Today will be a crucial day for the Marion County school district.
In a few hours amendment 4 will determine if teachers and teacher aids who were laid off last year will get their jobs back. It will also conclude if programs such as art, music and physical education, which are half-time right now, will become full-time again.
Teachers of the art, music and physical education programs work at two schools each semester, which means a teacher will spend his or her first nine weeks at their first school and then go to a second school for another nine weeks.
In May 2013, Marion County Public School District went through its first mass layoff in the county’s history. The school district laid off 161 first-year teachers and teacher aids, said Ray Seaman, the coordinator for the Yes For Marion Schools campaign.
Since the layoff, 60 first-year teachers have been offered their jobs back. However, 101 teacher aid positions were permanently laid off.
That all may change on election day, when voters will be asked to vote on a $60 million plan to fully restore the programs and those teachers for four years.
The Marion County school funding referendum asks for the ad valorem millage rate to be increased by one mill. Meaning one mill equals to one-dollar per thousand.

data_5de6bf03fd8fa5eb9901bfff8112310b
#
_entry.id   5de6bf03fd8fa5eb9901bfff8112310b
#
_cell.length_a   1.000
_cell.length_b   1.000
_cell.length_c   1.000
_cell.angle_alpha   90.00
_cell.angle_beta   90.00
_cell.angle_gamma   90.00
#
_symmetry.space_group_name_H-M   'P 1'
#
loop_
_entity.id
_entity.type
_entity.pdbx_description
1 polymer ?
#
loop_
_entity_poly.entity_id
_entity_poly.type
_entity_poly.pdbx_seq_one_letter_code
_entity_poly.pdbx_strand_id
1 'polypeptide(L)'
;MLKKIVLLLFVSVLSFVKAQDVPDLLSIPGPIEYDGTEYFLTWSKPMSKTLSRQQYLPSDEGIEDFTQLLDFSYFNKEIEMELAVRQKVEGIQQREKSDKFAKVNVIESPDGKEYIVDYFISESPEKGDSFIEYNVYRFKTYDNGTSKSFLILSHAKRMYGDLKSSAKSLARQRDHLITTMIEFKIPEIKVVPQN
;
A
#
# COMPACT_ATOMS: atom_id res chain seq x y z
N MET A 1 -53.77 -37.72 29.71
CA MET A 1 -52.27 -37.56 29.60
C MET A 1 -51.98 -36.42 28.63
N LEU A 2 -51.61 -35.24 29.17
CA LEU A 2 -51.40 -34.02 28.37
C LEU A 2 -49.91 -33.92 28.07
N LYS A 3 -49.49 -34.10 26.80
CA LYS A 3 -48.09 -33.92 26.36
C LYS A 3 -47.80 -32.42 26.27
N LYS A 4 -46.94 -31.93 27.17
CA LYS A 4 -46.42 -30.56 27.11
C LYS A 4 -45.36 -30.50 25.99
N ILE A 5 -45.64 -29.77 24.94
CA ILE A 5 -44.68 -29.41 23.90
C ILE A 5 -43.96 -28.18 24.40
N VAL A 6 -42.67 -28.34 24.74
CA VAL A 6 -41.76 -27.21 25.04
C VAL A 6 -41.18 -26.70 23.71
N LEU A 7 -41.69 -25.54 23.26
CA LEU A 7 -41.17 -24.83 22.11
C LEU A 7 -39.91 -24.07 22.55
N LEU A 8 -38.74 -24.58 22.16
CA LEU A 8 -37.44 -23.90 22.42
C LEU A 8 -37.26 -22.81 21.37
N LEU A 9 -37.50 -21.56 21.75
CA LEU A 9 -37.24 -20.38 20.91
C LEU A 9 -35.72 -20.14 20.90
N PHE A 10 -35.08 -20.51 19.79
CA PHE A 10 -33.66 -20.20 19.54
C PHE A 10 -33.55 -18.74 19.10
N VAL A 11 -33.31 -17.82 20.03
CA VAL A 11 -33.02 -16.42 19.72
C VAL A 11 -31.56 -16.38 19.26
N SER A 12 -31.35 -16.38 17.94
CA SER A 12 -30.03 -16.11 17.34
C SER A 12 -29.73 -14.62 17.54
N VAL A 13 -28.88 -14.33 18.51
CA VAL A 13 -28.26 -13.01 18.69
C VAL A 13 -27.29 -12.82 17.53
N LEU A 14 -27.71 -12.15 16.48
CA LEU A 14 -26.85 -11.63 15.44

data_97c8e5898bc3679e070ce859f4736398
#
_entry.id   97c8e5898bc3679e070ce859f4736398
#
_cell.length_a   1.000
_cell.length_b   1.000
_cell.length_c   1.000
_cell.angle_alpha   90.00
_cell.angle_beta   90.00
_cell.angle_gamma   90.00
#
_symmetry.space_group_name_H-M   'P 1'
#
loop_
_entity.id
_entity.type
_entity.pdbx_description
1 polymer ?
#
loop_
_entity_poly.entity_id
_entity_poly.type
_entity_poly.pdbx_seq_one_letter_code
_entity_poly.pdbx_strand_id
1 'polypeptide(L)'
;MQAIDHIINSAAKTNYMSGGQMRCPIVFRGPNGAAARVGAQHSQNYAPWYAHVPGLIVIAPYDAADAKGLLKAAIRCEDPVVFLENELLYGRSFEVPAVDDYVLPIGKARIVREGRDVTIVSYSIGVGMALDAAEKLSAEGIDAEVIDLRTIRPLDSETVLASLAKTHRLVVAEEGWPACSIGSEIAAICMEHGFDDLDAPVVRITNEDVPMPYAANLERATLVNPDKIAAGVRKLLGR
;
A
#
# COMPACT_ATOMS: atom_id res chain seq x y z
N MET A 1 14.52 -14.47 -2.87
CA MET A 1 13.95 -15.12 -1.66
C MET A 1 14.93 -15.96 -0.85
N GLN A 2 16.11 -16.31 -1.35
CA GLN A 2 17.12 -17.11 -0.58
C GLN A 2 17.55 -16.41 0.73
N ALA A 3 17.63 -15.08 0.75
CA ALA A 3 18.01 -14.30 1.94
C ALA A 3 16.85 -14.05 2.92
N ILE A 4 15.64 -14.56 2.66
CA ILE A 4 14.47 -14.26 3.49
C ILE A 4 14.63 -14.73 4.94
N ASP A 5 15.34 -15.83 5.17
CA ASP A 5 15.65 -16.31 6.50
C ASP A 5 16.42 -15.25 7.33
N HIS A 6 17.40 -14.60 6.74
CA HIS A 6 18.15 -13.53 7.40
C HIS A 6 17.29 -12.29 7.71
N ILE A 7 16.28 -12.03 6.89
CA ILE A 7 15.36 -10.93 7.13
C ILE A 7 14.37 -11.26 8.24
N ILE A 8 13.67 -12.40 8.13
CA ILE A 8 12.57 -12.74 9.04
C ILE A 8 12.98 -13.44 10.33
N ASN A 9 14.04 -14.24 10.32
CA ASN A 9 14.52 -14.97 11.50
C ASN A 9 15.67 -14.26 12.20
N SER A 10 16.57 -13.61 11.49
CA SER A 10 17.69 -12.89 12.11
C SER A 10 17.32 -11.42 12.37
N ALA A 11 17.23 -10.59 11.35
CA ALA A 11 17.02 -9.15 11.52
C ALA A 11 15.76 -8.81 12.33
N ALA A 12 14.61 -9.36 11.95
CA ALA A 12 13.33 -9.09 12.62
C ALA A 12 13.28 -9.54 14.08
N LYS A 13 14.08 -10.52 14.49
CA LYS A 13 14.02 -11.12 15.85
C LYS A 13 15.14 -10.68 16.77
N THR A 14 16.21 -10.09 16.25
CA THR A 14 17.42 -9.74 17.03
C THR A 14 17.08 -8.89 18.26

If the amendment were to pass today, it would cost the average homeowner of a $100,000 home an additional $75 in taxes per year, coming to $6.25 a month.
An ad valorem tax is a tax levied in portion to the value of the thing(s) being taxed. For example the property tax is an ad valorem tax, said Lainie Claudio, assistant property appraiser for the Marion County Property Appraiser’s office.
Claudio also reassured that the money will be taken from the school tax portion of a homeowner’s property value.
The amendment would begin July 1, 2015, and the money would be used to fund reading, physical education, art, music, libraries and vocational programs, as well as teacher salaries.
After the layoffs, elementary school teachers have only had access to teacher aids, who assist in classroom duties, one-to-two hours per week. If the referendum were to pass teachers would once again have the classroom support that they need, said Seaman.
“A good example of why our teacher aids are so important: a good friend, who is a kindergarten teacher… started this year with 24 kindergartners in her class,” Seaman said. “And she doesn’t have access to a teacher aid anymore. So she is forced to deal with all of those kids at once without much help,” said, Seaman.
Kevin Christian, the Public Relations Officer for Marion County Public Schools, said the money would primarily be used to pay for additional teaching positions.
“The money could and would also be used to help us in class-size reduction, which is part of the Florida State Constitution and would also help us retain highly qualified teachers and paraprofessionals,” Christian said. “So you can see pretty much across the board, with a couple of other exceptions, this money would be used for salaries.”
“Our kids are only getting half of the typical art instruction that kids get in surrounding counties that have those programs full-time,” Seaman said.
These programs are not funded by the state. Therefore, they were the first to be affected by budget cuts, since they are not tested directly through standardized testing, said Christian.
If the referendum were to pass it would take effect July 1, 2015 and it would go through June 30, 2019.